I had the privilege last week to attend the Annual Adolescent Brian Development Symposium hosted by the UCLA Center for the Developing Adolescent. Quickly becoming one of my favorite gatherings a year, it is a powerful experience to gather with some of the nation’s top adolescent development researchers, policy experts, and practitioners to discuss not just what we know about the adolescent brain and adolescent development, but the implications of the science and research.
This year’s symposium focused on the intersection of brain development and public policy and engaged researchers and policy makers in discussions of where we have and have not leveraged research to change public policy.
I have written before about how we need to consider the intersections of multiple sciences (last time in terms of the arts and sciences of teaching) but was once again reminded of that key point. The last two panels of the day focused on juvenile justice and autonomy rights. It was fascinating (although not altogether shocking) to hear that policy makers have at times used the same science that moves us in positive directions to take us back. A specific example – the notion that the adolescent brain isn’t fully developed until 25 (though in reality it keeps growing throughout our lifetimes) can be an argument for not charging juvenile offenders as adults; that same argument can be used as reasoning to justify not allowing adolescents access to contraceptives without parental consent.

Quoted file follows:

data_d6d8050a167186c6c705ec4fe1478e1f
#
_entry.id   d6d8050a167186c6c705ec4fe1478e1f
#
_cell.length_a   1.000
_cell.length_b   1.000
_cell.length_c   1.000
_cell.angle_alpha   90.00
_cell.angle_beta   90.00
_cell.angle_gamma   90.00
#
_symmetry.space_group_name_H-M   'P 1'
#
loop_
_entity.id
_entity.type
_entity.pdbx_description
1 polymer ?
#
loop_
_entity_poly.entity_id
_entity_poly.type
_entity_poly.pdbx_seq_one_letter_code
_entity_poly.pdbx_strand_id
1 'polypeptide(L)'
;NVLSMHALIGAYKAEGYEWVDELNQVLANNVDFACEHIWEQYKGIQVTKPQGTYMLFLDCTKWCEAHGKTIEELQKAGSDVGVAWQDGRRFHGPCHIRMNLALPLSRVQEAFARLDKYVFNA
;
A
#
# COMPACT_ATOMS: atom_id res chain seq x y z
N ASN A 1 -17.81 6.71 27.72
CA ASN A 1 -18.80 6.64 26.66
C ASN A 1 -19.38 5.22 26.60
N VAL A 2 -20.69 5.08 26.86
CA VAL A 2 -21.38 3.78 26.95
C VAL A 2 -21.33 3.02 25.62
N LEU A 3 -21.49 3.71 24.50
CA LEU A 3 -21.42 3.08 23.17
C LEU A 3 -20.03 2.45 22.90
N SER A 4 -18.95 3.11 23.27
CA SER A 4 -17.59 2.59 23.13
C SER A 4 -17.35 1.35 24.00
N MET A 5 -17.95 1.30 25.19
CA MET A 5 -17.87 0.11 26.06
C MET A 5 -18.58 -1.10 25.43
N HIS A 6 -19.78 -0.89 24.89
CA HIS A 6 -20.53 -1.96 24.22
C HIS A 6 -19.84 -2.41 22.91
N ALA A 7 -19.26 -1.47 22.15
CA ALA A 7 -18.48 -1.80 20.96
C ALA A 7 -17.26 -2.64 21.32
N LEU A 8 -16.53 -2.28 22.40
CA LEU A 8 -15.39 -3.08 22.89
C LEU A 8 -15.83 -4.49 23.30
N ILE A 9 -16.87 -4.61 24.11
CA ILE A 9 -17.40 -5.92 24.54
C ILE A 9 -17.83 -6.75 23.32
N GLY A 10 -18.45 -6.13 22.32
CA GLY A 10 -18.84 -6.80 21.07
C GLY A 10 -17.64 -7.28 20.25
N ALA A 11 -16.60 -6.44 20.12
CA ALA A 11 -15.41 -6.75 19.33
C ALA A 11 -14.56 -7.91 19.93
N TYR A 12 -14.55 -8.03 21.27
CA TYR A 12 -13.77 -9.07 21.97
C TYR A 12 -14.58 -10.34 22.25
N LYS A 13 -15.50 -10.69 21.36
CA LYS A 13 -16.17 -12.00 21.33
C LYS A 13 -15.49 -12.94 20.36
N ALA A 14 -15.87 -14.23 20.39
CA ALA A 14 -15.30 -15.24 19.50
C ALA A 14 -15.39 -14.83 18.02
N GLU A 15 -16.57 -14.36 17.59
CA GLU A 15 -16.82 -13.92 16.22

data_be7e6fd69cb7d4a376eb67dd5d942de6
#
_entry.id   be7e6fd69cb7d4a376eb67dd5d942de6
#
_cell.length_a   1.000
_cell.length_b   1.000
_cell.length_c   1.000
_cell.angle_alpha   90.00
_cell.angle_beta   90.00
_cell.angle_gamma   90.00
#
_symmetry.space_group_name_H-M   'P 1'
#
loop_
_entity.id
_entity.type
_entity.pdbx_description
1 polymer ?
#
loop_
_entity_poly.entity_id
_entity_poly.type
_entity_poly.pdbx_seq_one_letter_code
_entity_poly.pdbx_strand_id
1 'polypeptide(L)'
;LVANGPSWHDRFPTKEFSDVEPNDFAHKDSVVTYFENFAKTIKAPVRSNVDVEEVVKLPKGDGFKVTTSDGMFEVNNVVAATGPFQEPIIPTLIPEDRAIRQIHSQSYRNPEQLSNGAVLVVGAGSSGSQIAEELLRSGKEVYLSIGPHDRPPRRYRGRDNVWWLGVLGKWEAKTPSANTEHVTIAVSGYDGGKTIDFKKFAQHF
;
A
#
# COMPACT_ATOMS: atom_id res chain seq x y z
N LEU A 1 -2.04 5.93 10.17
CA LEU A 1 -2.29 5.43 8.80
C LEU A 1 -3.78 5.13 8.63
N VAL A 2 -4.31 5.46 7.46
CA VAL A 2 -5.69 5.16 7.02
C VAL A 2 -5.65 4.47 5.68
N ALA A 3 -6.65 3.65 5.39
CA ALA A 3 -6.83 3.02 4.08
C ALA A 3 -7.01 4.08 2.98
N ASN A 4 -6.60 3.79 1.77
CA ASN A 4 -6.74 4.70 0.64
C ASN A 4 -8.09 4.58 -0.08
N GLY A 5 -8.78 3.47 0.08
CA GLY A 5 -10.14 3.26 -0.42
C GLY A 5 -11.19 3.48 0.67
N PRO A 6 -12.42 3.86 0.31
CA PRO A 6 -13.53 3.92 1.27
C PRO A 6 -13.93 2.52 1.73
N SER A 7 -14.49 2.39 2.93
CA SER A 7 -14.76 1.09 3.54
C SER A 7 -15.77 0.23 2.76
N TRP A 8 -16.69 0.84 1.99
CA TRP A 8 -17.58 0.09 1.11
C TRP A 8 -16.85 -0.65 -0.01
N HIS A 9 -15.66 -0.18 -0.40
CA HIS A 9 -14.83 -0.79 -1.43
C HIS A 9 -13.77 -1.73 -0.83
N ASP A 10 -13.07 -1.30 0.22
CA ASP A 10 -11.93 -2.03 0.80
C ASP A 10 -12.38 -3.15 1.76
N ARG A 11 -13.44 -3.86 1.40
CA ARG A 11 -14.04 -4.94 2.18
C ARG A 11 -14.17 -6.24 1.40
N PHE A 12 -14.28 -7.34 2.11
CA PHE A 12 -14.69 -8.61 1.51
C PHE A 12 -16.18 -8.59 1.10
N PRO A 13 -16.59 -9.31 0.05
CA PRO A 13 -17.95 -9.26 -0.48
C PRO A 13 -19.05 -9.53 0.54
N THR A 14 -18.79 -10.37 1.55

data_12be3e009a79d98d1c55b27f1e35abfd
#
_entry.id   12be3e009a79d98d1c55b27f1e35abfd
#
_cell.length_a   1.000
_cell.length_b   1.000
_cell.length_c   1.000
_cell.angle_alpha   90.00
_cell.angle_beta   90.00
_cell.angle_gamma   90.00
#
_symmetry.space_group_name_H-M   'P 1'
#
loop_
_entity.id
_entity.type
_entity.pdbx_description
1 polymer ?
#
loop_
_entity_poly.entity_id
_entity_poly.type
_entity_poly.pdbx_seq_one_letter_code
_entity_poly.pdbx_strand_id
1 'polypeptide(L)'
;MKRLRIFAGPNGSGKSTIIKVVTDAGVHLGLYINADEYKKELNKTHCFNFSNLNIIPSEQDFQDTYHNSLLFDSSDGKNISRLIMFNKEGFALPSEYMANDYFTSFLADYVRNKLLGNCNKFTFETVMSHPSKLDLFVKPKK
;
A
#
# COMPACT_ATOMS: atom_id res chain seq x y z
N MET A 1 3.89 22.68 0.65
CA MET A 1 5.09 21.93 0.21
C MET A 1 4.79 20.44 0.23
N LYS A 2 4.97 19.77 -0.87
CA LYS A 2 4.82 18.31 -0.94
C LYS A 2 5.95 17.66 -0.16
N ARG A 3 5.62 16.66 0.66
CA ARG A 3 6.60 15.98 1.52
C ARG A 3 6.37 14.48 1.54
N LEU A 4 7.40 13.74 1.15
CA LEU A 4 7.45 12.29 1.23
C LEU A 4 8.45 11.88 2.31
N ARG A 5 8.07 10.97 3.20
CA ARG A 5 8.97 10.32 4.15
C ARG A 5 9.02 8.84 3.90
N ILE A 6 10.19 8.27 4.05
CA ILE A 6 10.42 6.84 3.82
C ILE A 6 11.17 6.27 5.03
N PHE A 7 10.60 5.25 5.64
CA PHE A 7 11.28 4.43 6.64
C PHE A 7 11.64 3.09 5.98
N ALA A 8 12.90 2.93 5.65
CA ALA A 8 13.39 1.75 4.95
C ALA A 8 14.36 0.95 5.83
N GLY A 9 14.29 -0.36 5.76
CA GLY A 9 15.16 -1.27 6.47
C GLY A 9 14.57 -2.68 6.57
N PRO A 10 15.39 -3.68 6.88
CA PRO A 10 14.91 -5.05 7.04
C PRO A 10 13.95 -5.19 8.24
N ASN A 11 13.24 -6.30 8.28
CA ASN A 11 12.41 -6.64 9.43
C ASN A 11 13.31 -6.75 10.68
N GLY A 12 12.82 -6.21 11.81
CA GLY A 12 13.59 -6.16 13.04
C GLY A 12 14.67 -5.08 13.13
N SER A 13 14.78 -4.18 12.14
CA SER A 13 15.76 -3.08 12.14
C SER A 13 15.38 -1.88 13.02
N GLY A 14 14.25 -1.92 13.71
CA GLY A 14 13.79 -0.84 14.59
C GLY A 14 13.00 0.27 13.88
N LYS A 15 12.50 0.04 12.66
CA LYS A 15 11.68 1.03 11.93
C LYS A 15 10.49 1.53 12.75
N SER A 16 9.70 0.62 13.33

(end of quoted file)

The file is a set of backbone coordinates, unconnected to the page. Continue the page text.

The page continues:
The science is true, but it is far more nuanced than the soundbites and quick talking points we often boil it down to. There are two things I took away from the symposium we can do to help us recognize the powerful tool that adolescent brain science provides and ensure that we’re delivering messages that help add to the collective pool of knowledge for policy makers rather than simply providing a point they can repeat and hold on to.
As one panelist put it, we must remember biology is not the only thing affecting brain development. While we are focusing on brain science we must also focus on social and behavioral sciences of adolescent brain development. We must use brain science in context to understand the opportunities and supports that young people need for their growth and development – strong relationships, opportunities for safe risk taking, opportunities for mattering, and more.
We must become continual students of not only the latest science but how to communicate it. The work of Frameworks Institute’s Reframing Adolescence and Adolescent Development is a great place to start, but we cannot simply memorize the talking points and be done. Brain science will evolve, as will our understanding of social and behavioral science, and of how this science is heard and used. As it does we must be ready and prepared to talk about it in new ways.